The primary judge determined separately the question of the application of Pt 4 of the Civil Liability Act to the dependency claim. His Honour held that Pt 4 did not apply to the claim and struck out the paragraphs of Dr Shinwari’s defence particularising his claim against Dr Colquhoun and R & D. Dr Shinwari sought leave to appeal, and to appeal, against his Honour’s decision.

Drawing from the headnote:

Held, granting leave to appeal but dismissing the appeal per McColl JA (Gleeson JA and Emmett AJA agreeing)

(1)   On its proper construction the dependency claim was one “arising out of personal injury” within the meaning of s 34(1)(a) of the Civil Liability Act. Accordingly, Pt 4 of the Civil Liability Act did not apply to the dependency claim: [74], [97] – [98], [101]; [103]; [128].

(2)   To succeed in the dependency claim, it would be necessary for the respondent to establish that the deceased would have had a right of action, if death had not ensued, to recover damages in respect of personal injury which was caused by the appellant’s “wrongful act, neglect, or default” and was the cause of the deceased’s death: [79] – [81], [97], [111].

(3)   For the purposes of the phrase “arising out of personal injury” in s 34(1)(a) of the Civil Liability Act, a causal relationship must exist between the “claim” and the “personal injury” such that the former “arises out of” the latter. As proof of the dependency claim required determining whether the deceased would have been able to maintain and recover damages in respect of the wrongful act etc which led to her death, the dependency claim was one “arising out of personal injury”. It is not necessary that the claim referred to in s 34(1)(a) arises out of a personal injury suffered by the plaintiff making the claim: [89] – [97], [110].

Expert witness immunity: Journal of Law & Medicine

The Journal of Law and Medicine (Thomson Reuters) has today kindly published an article by Tina Cockburn and me: Expert witness immunity in Australia after Attwells v Jackson Lalic Lawyers: A smaller and less predictable shield? (2017) 24 JLM 628.

The abstract reads:

Expert witnesses act as “injury brokers” in contributing to the analysis of what qualifies as legally recognised and compensable injury in medical negligence litigation. The orthodox approach in Australia is that expert witnesses, like advocates, are immune from suit in negligence. In Attwells v Jackson Lalic Lawyers Pty Ltd (2016) 90 ALJR 572; [2016] HCA 16, the High Court of Australia upheld, but narrowed, advocates’ immunity. This article outlines the decision in the Attwells case and after reviewing Australian authority on expert witness immunity argues that, given the recent narrowing of the scope of advocates’ immunity, similar limitations are likely to be placed on the scope of expert witness immunity with two effects – it will be less commonly available and less predictably available.


Defamation imputations regarding medical treatment

Grygiel v Australian Broadcasting Corporation [2017] NSWSC 355 is an interlocutory decision in proceedings for defamation commenced by Dr John Grygiel against the Australian Broadcasting Corporation. The claim arose out of the broadcast of a segment on the 7.30 Report concerning the doctor’s alleged administration of what is described in the programme as an “under-dose” of treatment for cancer patients at St Vincent’s Hospital.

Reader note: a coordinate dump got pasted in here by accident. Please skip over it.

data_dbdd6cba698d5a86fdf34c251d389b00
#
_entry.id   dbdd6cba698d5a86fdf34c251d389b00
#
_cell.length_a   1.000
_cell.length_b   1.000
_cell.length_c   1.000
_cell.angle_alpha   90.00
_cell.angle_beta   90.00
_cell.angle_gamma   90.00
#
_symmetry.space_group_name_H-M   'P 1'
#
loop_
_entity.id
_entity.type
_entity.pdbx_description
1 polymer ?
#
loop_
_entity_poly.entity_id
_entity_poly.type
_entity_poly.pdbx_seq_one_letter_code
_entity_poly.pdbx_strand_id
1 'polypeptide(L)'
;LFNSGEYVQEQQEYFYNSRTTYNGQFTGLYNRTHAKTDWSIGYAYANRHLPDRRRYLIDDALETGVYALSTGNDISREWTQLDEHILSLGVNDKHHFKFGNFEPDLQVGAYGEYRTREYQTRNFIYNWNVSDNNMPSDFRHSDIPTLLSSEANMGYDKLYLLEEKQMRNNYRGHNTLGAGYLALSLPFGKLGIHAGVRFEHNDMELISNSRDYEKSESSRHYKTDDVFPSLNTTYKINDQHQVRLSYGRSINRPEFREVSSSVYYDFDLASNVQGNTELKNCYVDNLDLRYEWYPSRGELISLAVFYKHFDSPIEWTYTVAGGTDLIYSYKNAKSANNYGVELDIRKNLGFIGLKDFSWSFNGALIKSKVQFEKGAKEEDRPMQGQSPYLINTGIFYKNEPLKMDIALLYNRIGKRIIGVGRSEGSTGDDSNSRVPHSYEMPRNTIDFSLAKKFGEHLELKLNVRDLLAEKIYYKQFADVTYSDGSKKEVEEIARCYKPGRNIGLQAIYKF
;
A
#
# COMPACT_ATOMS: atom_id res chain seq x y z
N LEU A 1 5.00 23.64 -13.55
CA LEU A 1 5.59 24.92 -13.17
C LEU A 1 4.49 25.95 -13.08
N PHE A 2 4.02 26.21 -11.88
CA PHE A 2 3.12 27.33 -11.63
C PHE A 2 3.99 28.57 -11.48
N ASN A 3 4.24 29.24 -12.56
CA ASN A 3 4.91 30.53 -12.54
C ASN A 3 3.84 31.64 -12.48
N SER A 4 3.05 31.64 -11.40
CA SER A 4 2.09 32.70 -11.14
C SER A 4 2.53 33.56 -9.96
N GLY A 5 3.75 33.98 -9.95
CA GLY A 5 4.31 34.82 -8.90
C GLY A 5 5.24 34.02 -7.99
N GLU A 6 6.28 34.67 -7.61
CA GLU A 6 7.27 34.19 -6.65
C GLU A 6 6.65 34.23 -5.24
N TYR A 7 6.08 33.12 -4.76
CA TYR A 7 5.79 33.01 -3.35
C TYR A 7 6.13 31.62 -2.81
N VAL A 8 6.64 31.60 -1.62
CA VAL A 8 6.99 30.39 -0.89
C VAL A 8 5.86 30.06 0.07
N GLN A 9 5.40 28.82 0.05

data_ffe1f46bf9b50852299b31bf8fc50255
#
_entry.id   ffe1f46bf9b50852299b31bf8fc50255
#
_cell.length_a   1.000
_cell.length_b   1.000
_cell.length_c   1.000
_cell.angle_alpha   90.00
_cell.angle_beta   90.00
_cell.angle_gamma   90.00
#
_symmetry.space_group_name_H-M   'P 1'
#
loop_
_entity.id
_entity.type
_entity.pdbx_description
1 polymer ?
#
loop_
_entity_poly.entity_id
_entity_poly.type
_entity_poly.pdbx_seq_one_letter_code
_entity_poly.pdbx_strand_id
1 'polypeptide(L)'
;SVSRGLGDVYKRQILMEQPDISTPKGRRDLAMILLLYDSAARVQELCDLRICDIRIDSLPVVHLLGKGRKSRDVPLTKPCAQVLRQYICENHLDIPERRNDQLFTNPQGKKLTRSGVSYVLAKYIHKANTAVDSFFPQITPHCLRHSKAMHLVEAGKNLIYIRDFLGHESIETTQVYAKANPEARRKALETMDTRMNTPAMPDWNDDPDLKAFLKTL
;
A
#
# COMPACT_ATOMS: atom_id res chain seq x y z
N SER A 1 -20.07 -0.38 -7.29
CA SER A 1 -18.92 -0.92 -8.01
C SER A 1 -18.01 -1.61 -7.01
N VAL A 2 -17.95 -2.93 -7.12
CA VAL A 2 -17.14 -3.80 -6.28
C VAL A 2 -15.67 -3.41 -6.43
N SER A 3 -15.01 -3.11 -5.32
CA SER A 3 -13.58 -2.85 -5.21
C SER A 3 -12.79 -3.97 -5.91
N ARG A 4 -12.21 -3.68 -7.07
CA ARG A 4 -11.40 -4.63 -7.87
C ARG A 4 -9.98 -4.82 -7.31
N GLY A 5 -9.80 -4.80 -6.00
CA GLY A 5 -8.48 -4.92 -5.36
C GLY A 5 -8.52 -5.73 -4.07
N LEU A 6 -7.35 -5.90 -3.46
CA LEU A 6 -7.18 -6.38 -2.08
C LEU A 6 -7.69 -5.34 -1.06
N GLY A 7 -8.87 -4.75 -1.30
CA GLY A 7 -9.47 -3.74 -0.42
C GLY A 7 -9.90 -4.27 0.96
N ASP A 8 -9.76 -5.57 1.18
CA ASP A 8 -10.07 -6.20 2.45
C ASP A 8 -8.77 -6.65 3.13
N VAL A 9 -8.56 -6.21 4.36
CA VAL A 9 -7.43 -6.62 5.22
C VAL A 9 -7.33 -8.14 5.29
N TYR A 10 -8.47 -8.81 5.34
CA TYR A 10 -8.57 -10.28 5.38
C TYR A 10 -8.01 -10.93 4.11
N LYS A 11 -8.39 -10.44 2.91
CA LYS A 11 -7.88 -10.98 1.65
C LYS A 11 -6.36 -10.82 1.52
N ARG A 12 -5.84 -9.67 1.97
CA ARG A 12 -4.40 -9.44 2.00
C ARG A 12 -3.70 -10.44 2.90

The defendant argued that two of the imputations specified by the plaintiff were not reasonably capable of arising, being that:

  • The plaintiff, a medical oncologist, by prescribing an under-dosage of chemotherapy for 70 cancer patients, had reduced their chance of surviving cancer.; and
  • The plaintiff’s incompetent prescribing of an incorrectly low dosage of chemotherapy for cancer patients was comparable in culpability to a bungle at two Adelaide hospitals where a number of patients were given an incorrect under-dosage of chemotherapy and one of them died.

The court held that a number of the features of the matter complained of combine to the result that the ordinary reasonable viewer could reasonably understand the matter complained of in the sense contended for by the plaintiff.

The imputations were therefore left for consideration by a jury.


Inquest into the death of Irene Magriplis

Published today were the findings of the Inquest into the death of Irene Magriplis [2017] NTLC 008, a decision of Coroners Court at Darwin.

Irene Magriplis died of sepsis caused by bile leaking into her abdomen after elective surgery at the Darwin Private Hospital (a hospital that did not have an ICU). The surgery was to remove a growth adjacent to her bile duct. At the time, Her surgeon was of the opinion that this elective surgery was necessary, but later conceded that it was not.

The findings are of interest for addressing the high risk nature of the surgery such that it should only be carried out after multidisciplinary team review and then in an adequately resourced hospital: [21] – [23].

The Coroner referred the findings to the Medical Board of Australia: [210].

The Coroner also recommended (at [211] – [213]) that:

  • the hospital not permit high risk surgery to be undertaken where it does not have the resources to mitigate those risks.
  • the hospital implement an escalation system to provide a proper rapid team response when the rapid response criteria are met.
  • should the hospital continue to operate a High Dependency Unit that it be properly and appropriately resourced and in conformity with Standard 9 of the National Standards on Safety and Quality in Health Care and the Guidelines of the College of Intensive Care Medicine of Australia and New Zealand.